Ok, this is two posts from CNN in the span of a couple of weeks. And I don’t actual watch CNN, except for when trapped in an airport with the constant 10 minute new cycle. But this one is pretty impressive for major media outlet… Principal Voices is a ongoing series of discussion and dialogue bringing together top minds in a range of fields… this year fittingly including a part of the series entitled: ‘Design for Good’:
In short, it’s a celebration of the role of building on changing the face of the world. “Whether it’s designing efficient skyscrapers, creating whole cities which aim to be carbon neutral or re-building out of the rubble created by natural disasters, architects are changing the way we experience the built environment, finding solutions to the ecological challenges — big and small — of the 21st century.”
:: Dongtan Eco City – image via Greenline
The title story spans some history, which gives a nice primer on ‘green architecture’ through phases of history. “Although the term “green architecture” was only coined about 20 years ago, architects have been embracing environmental or sustainable design for decades. …Today, architects are transforming our urban landscapes in ways which were previous unimaginable. Aided by cutting edge design and construction techniques, the bold new structures of today owe much to the techniques used by pre and early industrial pioneers.”
Some interesting precedents of ecological design were mentioned in the article.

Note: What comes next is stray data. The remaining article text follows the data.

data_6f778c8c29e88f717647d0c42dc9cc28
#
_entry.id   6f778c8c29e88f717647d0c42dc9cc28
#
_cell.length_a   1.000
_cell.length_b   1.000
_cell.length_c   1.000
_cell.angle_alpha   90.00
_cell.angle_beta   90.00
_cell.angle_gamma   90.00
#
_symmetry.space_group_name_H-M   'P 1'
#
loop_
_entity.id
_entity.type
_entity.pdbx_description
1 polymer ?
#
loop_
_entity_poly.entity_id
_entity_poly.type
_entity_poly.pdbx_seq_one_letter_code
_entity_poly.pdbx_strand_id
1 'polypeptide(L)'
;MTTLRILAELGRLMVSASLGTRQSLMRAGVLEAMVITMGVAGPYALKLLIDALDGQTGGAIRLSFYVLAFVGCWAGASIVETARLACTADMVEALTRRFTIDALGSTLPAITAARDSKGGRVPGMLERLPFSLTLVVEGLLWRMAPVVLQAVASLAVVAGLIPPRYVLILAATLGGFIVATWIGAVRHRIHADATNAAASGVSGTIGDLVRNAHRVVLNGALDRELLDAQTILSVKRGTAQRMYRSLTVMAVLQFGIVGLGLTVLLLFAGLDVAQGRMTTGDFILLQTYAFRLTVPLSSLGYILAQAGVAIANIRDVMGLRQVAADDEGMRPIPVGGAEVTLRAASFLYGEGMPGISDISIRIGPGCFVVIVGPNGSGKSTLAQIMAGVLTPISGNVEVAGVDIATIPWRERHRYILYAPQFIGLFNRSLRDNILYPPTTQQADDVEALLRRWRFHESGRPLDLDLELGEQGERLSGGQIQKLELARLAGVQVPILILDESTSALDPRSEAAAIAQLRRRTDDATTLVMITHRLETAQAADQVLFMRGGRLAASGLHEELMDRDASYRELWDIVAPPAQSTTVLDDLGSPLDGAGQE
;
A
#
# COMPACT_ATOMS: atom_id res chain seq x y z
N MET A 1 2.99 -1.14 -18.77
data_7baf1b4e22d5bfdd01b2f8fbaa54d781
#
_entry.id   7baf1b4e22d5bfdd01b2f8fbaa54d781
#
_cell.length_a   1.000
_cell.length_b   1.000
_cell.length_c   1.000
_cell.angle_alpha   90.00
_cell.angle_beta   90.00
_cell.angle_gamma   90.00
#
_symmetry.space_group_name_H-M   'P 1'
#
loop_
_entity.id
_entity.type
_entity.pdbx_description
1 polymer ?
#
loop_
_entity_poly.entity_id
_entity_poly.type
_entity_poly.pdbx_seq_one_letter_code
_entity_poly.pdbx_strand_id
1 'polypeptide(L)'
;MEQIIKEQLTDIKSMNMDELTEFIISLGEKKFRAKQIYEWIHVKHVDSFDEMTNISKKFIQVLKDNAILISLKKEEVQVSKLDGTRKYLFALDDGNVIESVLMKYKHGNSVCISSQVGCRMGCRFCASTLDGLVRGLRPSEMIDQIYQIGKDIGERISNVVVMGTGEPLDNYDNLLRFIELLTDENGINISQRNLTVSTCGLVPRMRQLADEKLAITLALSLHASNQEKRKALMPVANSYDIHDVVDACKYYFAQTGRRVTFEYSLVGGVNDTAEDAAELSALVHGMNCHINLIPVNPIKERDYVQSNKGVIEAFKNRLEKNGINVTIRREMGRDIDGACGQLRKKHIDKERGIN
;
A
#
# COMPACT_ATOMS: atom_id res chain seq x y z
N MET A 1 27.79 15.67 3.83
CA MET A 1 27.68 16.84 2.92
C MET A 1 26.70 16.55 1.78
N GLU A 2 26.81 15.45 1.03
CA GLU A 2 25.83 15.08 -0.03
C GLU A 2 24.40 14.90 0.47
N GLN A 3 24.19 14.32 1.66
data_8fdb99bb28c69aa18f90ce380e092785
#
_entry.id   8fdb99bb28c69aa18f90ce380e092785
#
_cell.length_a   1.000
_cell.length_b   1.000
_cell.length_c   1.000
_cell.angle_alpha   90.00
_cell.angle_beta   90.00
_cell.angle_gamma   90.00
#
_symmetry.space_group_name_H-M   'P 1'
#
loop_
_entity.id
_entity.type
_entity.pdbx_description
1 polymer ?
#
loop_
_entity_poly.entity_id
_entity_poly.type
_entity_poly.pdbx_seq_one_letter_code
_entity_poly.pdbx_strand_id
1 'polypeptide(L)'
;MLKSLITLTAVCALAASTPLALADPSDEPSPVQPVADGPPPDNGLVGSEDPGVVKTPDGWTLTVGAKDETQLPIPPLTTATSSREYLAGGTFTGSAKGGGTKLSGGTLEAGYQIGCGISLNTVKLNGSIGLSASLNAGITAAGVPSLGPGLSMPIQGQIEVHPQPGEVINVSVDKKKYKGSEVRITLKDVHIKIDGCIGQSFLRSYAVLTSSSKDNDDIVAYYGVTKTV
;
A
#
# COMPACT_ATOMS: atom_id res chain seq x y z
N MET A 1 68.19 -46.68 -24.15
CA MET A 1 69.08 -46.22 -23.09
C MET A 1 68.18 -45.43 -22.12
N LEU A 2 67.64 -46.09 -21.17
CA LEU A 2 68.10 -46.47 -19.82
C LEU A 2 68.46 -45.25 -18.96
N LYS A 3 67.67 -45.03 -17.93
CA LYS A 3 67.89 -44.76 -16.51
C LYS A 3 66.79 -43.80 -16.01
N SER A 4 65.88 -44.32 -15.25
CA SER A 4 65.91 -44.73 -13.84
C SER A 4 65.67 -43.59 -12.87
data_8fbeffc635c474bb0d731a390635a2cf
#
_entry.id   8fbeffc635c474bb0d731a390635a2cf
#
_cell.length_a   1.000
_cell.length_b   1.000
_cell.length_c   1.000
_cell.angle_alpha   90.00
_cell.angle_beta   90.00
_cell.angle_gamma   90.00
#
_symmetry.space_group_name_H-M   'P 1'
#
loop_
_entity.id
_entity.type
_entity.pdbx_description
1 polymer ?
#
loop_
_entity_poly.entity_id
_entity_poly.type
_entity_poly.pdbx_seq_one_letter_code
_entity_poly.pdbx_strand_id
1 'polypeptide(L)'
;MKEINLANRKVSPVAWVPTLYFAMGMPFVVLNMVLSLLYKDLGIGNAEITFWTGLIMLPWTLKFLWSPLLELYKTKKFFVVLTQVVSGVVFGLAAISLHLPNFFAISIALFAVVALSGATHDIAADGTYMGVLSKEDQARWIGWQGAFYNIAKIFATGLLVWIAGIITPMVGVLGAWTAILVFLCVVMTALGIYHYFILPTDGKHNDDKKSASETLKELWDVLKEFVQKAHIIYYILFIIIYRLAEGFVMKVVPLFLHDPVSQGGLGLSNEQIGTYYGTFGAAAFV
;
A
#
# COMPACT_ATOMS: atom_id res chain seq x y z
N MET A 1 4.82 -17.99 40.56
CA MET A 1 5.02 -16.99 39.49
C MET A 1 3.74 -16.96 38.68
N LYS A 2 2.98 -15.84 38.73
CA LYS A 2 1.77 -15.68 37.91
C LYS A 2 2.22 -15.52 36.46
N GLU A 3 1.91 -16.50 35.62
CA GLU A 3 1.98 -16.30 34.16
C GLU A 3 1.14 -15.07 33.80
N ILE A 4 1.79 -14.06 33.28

The Crystal Palace (1851) is one of: “…the earliest examples of more complex climate control were designed by Joseph Paxton — who used ventilators in the cavernous vaulted roofs…” The microclimatic shift with a glass interior allowed for significant plantings of the interior atria as well, blurring the interior-exterior shift of architectural form.
:: image via BBC
:: image via Brittanica
The article goes on to cite numerous examples including Giuseppe Mengoni’s Galleria Vittorio Emanuele II in Milan (1877) and the iconic Flatiron Building in NYC (1902). There was definitely a lag in the environmental movement in the early 20th century, driven by taller building forms and technological advances in air conditioning and heating which disconnected buildings from their microclimate, and thus generated forms that no longer were required to work with the local environment.
This trend dissolved in the 1960s, with a backlash against modernism and the birth of the modern environmental movement shifting the focus back to ecology and environmental issues. While missing in the article from this historical cast is (surprise) Ian McHarg, and his influential mid-sixties planning, this ethic did shape the early and future work of eco-pioneers such as William Mcdonough and Sim van der Ryn as well as birthing such projects as Arcosanti by Paolo Soleri (1970)…
:: Arcosanti – image via Wikipedia
…and notable mid-1970s version of Veg.itecture in the form of Norman Foster’s Willis Faber & Dumas Headquarters in Ipswich, UK (1975), which is known for an expansive and usable ‘grass’ roof. (link to BBC for an interactive 360 panorama as well)
:: image via Archinform
We evolve into the 90s with a lot of momentum, and this bred scores of ‘ecological’ buildings, as well as the market and industry to support them such as LEED and the UK analog BREEAM. From this came a lot of scorecard-motivated ‘eco-architecture’ that lacked anything resembling a sustainable ethic, but also some pioneering projects and ideas, such as the Bioclimatic Architecture work of Ken Yeang. His Menara Mesiniaga in Kuala Lumpur (1992) is the seminal work and much has followed.
:: image via Business Week